Commentary

The Common EU Corporate Tax Is a Travesty

Its latest policy proposal, the media reports, concerns an EU-wide harmonization of the corporate tax rate. This Franco-German proposal is economically illiterate and morally reprehensible. It should be vigorously opposed.

The Brussels machinery, like any large and unaccountable bureaucracy, does not seem to be able to learn from past mistakes. Perhaps the feedback mechanism between the government and the governed, which stimulates institutional innovation and evolution, has been severed by billions of business-class miles, millions of expensive meals eaten in Michelin-star restaurants and financial remuneration that gives the president of the European Council a salary larger than that of a U.S. president. Recall the referenda in Denmark (1992 and 2000), Sweden (2003), Holland (2005), Ireland (2001 and 2008) and France (2005)?

In all of those cases, the people of Europe said “no” to further integration. Their voices were ignored.

A cabal of center-left and center-right pan-European parties in the EU Parliament ensures that the train of European integration, with its dizzying array of rules and regulations, plows ahead. Many EU observers have suggested that the declining turnout at elections for the EU parliament is a result of a sense — on the part of the European public — that their votes do not matter. No matter how they vote, nothing ever changes.

This Franco-German proposal is economically illiterate and morally reprehensible. It should be vigorously opposed.

Thus, when the first election for the European Parliament was held in 1979, 62 percent of eligible voters cast their vote. In every subsequent election, voter turnout declined. It reached a nadir in 2009 (43 percent) that was followed by a tiny uptick in 2014 (43.09 percent).

As a consequence, the once promising and booming free-trade area that was the original European Economic Community has transmogrified into a low-growth, high-unemployment wonderland for a Kafkaesque bureaucracy that is hermetically sealed-off from the deleterious consequences of its own destructive policies. Not surprisingly, the European bureaucracy greets every new EU failure with a parrot-like call for “more integration.” To them, vox populi is, at best, an inconvenience; at worst, an embarrassment. Hence the mistakes — very, very costly mistakes — multiply. 

First there was the Common Agricultural Policy — a centrally planned system of production quotas and financial subsidies — that resulted in mountains of butter and lakes of milk. Those were later destroyed or dumped in Third World markets, where they undermined local producers. The CAP was followed by the Common Fisheries Policy that, instead of preserving Europe’s fish stocks through a quota system, decimated them.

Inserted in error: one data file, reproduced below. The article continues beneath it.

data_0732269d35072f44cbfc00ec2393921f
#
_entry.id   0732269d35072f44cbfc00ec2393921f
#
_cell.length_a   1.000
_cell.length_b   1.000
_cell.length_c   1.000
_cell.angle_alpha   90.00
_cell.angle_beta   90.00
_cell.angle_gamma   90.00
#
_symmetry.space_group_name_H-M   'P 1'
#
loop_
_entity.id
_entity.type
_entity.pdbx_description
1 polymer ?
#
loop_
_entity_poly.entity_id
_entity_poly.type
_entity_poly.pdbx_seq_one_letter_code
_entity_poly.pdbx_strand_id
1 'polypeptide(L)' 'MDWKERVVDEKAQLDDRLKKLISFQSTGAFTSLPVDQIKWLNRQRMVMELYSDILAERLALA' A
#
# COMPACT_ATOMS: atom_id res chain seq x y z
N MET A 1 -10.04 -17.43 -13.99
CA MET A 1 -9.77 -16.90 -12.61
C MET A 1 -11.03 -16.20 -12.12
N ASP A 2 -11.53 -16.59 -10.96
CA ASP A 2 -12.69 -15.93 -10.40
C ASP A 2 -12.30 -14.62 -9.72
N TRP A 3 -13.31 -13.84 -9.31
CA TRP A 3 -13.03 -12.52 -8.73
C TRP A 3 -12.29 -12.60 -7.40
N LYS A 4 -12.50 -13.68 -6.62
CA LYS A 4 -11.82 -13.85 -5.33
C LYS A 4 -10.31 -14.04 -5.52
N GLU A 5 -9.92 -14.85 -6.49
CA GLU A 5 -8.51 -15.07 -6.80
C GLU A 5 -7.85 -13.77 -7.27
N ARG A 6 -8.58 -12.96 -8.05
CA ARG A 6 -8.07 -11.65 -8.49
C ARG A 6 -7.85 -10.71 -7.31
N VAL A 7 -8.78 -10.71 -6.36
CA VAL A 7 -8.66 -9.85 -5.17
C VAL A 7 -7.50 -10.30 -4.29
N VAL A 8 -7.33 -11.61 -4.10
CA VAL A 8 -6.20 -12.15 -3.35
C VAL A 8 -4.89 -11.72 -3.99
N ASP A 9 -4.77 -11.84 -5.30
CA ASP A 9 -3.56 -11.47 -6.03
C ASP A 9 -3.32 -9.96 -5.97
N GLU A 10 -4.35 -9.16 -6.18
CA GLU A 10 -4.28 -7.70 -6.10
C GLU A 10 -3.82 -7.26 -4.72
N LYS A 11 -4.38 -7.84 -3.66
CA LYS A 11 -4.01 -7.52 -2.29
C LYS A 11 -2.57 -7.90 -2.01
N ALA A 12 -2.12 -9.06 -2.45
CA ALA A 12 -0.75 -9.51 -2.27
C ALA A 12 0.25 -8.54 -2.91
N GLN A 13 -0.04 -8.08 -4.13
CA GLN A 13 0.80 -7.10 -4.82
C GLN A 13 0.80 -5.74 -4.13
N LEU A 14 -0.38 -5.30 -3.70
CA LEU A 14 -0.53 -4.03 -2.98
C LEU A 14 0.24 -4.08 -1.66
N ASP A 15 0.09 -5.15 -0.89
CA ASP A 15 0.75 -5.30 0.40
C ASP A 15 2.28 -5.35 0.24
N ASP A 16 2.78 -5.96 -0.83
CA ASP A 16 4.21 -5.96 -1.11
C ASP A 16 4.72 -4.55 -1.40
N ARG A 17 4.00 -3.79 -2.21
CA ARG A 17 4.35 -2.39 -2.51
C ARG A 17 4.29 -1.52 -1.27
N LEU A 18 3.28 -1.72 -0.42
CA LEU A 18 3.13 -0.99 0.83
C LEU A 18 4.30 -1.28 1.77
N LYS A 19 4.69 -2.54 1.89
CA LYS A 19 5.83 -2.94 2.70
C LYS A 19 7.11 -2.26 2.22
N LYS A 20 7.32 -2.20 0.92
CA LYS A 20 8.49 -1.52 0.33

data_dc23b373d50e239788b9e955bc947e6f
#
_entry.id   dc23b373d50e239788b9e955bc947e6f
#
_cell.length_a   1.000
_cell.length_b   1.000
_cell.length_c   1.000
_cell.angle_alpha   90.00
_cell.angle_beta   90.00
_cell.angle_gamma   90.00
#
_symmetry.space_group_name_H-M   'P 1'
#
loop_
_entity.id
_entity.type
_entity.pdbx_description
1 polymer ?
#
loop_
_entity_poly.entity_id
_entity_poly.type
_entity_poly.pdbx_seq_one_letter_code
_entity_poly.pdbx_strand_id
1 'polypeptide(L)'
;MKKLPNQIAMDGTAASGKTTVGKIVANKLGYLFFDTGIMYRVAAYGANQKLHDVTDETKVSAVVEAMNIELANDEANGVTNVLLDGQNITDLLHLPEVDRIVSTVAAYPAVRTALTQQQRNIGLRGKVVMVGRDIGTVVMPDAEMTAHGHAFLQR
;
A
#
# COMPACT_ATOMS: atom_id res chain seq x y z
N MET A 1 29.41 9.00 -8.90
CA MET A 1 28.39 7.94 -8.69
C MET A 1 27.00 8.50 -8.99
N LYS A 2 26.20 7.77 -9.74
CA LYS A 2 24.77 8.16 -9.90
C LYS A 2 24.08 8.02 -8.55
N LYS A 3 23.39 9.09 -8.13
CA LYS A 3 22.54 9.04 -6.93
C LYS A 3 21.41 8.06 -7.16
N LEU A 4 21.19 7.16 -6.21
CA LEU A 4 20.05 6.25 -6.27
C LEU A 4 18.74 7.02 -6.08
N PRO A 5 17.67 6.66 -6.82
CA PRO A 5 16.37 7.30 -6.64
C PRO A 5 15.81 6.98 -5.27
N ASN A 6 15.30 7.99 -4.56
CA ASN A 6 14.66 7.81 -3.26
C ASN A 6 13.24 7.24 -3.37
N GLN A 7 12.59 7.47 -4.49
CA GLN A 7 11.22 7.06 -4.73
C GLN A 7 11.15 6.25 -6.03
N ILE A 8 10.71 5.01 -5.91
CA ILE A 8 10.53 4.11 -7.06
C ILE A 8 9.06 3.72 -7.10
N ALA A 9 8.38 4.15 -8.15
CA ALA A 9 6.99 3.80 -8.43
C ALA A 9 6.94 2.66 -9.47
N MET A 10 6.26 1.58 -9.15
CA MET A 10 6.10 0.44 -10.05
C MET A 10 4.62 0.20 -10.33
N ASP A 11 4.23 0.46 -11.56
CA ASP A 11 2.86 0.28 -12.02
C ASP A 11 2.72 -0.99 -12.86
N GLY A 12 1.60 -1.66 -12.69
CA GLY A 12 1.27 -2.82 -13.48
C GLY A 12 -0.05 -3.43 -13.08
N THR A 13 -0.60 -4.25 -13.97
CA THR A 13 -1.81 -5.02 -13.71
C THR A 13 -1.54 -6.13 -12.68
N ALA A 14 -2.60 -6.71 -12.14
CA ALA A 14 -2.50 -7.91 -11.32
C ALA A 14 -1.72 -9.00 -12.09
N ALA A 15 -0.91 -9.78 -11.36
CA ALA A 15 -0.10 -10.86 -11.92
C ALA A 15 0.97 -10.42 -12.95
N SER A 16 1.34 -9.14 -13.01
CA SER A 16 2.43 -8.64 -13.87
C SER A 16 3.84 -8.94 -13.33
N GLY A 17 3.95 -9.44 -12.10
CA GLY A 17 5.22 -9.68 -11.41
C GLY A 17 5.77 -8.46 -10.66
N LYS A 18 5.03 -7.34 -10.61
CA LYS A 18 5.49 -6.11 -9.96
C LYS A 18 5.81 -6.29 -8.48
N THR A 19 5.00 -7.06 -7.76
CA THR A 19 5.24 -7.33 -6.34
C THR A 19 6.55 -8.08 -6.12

A Dutch study, for example, found that, to maintain their quotas, for every ton of fish headed for consumption, fishermen tipped “two to four tons of dead fish” overboard. The Structural and Cohesion Funds, a system of transfer payments that used money from taxpayers in rich countries to try to spur growth and employment in Europe’s under-developed south, became a legendary boondoggle of financial misallocation and corruption.

Today, Greece boasts as many kilometers of highways per capita as Switzerland, but verges on bankruptcy.

But the maraschino cherry on top of the gargantuan cake of European failures is surely the crisis of the Eurozone. The euro was supposed to have ushered in an era of increased growth, higher employment, and greater competitiveness and prosperity.

Today, it is clear that the Eurozone as a whole is underperforming relative to other regions. In fairness, the Eurozone’s overall sluggishness cannot fully be attributed to the existence of the common currency. Countries with nimble economies that grew before the introduction of the common currency continue to grow.

Countries that were sluggish before entering the Eurozone continue to perform poorly. Thus, last year, the GDP growth rate per person was a respectable 3.6 percent in Ireland and a dismal -0.2 percent in Italy.

Put differently, the introduction of the common currency has failed to force the European south to drink the bracing tonic of supply-side reforms. Instead of harmonizing the Eurozone’s divergent economies with a relatively well-performing Germany or Holland, membership in the Eurozone has enabled southern countries — some of which should not have been allowed into the Eurozone in the first place — to expand their debt holdings massively by taking advantage of historically low interest rates. In retrospect, it seems clear that the financial markets marked Greek debt as no more risky than German debt, because they believed that if Greece ever got into trouble, it would be bailed out by the rest of the Eurozone.